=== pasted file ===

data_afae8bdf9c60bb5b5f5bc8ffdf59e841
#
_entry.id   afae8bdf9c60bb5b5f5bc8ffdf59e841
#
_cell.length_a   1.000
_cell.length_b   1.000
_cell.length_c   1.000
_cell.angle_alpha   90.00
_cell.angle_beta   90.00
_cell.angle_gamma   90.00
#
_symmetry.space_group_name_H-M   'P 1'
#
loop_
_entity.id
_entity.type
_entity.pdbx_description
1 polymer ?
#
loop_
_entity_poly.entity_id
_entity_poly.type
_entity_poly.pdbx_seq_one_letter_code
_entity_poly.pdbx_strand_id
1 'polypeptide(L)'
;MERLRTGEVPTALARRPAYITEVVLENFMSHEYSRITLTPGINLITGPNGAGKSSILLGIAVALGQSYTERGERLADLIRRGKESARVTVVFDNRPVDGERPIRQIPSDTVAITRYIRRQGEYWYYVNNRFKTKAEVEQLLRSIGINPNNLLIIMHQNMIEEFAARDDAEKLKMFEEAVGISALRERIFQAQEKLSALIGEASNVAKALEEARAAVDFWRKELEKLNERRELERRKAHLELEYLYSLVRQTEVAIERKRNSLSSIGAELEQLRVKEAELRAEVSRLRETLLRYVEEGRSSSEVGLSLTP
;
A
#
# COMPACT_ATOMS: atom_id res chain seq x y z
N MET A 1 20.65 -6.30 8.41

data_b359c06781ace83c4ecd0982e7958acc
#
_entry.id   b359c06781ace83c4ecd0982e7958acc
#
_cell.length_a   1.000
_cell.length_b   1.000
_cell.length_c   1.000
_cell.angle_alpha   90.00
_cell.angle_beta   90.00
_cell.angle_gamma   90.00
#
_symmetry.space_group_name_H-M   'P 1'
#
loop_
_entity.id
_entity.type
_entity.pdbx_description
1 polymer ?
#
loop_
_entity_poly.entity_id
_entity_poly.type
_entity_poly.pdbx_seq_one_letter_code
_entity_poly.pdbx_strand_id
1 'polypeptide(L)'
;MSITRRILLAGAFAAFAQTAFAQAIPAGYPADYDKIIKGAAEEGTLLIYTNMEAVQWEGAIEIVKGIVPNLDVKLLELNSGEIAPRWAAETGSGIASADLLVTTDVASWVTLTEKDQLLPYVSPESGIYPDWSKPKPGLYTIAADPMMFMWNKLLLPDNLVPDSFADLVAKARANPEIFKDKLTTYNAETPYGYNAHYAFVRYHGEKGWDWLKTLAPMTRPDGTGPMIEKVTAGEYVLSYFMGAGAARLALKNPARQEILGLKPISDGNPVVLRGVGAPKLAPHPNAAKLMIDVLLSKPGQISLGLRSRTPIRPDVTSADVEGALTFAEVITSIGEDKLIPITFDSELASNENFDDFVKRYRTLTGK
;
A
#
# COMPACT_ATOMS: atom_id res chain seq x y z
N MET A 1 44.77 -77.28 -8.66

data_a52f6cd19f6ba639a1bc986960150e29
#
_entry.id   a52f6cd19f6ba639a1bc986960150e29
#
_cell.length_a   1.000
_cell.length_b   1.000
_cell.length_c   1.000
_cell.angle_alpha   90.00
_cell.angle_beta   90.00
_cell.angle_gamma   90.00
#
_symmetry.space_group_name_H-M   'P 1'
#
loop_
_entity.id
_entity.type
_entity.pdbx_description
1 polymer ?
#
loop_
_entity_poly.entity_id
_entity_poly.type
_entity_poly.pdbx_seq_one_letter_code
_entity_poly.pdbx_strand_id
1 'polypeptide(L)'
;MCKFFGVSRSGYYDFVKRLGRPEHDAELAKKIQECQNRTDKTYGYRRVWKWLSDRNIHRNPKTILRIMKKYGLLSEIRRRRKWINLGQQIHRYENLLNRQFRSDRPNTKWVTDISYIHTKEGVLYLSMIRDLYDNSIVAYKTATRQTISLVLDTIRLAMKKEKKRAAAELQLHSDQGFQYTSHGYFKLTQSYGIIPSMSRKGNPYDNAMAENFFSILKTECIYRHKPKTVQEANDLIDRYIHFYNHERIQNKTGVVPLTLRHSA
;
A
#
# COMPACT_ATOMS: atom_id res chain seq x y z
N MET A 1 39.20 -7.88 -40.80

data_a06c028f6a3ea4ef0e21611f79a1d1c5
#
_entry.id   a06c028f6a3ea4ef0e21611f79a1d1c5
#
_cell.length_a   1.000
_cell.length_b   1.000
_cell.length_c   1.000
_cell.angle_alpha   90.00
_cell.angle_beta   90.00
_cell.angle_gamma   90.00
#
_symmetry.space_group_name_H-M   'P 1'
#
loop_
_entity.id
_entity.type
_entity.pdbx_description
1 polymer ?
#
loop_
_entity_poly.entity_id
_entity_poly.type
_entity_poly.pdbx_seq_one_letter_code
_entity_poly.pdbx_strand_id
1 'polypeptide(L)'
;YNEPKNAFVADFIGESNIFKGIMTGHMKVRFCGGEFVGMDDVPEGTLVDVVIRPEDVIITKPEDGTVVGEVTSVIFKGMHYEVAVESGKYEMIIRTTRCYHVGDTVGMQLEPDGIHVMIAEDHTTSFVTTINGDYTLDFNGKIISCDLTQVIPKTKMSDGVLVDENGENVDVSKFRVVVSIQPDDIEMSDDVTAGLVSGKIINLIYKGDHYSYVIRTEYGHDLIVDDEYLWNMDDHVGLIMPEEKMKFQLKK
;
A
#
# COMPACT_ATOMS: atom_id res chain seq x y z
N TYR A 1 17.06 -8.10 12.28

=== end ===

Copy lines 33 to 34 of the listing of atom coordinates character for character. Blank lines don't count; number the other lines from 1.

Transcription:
#
_entry.id   b359c06781ace83c4ecd0982e7958acc